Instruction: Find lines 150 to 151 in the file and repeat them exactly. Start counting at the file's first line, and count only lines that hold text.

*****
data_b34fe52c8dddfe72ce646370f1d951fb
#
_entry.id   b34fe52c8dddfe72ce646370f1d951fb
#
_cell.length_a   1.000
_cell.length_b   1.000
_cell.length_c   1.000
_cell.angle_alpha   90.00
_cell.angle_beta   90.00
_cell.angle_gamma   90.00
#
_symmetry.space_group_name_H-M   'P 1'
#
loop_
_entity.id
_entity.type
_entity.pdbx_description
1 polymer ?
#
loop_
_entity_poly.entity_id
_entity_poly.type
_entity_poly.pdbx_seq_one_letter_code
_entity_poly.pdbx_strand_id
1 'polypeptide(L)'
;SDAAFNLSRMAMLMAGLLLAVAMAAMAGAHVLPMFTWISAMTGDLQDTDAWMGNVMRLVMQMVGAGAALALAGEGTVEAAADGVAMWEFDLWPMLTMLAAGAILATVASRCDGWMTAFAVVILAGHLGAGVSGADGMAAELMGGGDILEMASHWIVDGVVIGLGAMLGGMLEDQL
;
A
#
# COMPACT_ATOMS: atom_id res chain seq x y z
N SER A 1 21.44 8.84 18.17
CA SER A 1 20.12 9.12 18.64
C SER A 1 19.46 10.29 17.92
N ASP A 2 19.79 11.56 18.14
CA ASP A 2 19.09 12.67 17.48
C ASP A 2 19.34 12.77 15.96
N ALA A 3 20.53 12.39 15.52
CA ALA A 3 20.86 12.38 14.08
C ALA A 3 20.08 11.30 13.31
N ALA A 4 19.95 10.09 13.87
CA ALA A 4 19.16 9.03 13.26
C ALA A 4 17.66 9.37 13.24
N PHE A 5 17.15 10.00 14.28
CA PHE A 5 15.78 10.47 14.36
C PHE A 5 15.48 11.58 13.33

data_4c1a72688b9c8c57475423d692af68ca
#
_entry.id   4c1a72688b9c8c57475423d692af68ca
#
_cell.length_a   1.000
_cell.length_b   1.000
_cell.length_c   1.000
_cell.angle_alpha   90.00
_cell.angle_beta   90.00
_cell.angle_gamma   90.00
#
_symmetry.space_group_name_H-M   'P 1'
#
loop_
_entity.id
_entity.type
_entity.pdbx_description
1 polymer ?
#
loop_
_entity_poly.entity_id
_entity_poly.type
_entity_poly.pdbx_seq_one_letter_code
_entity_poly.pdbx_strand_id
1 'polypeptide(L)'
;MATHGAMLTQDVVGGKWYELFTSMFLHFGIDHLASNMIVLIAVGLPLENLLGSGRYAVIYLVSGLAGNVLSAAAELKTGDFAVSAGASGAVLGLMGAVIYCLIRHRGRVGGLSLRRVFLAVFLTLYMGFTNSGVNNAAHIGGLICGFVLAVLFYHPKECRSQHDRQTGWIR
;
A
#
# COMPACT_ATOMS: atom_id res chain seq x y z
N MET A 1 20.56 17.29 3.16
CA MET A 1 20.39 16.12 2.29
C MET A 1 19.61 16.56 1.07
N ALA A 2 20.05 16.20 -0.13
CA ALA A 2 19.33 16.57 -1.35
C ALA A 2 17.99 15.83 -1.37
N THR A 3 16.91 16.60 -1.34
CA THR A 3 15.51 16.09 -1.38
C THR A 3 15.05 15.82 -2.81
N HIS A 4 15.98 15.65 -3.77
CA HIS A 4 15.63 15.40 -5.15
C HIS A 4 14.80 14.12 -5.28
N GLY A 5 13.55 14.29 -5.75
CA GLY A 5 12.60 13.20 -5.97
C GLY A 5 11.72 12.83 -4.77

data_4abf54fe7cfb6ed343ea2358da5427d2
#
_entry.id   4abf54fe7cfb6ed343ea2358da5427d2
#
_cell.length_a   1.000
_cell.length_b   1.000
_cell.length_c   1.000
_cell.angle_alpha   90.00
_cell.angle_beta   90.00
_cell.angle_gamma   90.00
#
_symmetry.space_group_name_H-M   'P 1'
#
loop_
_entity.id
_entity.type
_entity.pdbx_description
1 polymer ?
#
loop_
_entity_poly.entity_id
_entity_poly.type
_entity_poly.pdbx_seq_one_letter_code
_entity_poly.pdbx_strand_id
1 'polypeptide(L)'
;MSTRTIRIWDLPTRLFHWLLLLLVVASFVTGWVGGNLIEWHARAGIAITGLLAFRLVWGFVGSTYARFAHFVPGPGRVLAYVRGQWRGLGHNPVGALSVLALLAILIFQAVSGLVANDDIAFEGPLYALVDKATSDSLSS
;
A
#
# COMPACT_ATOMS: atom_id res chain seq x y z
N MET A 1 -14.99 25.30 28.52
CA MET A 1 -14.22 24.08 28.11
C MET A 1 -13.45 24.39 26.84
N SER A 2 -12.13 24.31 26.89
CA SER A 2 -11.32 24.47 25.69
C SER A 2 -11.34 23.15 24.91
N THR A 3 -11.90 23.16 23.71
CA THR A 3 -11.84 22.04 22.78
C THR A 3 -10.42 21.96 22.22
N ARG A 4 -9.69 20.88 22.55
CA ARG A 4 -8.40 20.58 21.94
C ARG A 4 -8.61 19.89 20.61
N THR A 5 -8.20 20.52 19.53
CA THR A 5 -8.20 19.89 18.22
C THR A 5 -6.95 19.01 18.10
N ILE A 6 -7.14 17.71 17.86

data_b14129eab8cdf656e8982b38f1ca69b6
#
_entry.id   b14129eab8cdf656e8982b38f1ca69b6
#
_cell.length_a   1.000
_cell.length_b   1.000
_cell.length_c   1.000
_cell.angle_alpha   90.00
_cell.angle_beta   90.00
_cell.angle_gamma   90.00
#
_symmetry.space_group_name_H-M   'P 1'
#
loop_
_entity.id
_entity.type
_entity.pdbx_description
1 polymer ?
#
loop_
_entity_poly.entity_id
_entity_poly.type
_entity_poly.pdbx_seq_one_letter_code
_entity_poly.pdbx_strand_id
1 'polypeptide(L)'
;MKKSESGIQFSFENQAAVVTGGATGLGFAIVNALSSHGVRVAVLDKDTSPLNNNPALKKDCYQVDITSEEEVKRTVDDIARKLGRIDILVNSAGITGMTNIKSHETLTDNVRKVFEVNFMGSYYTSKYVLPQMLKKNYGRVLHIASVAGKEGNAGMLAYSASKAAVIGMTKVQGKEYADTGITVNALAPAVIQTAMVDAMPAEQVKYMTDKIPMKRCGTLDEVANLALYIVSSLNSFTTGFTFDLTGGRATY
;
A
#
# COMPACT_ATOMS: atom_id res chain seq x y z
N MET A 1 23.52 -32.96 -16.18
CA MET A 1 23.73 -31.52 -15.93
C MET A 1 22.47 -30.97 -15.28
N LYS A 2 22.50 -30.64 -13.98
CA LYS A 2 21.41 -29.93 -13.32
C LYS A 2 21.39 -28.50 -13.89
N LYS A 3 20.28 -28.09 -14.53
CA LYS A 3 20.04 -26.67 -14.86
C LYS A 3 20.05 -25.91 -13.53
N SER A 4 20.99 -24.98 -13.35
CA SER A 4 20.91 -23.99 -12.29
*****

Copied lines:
loop_
_entity.id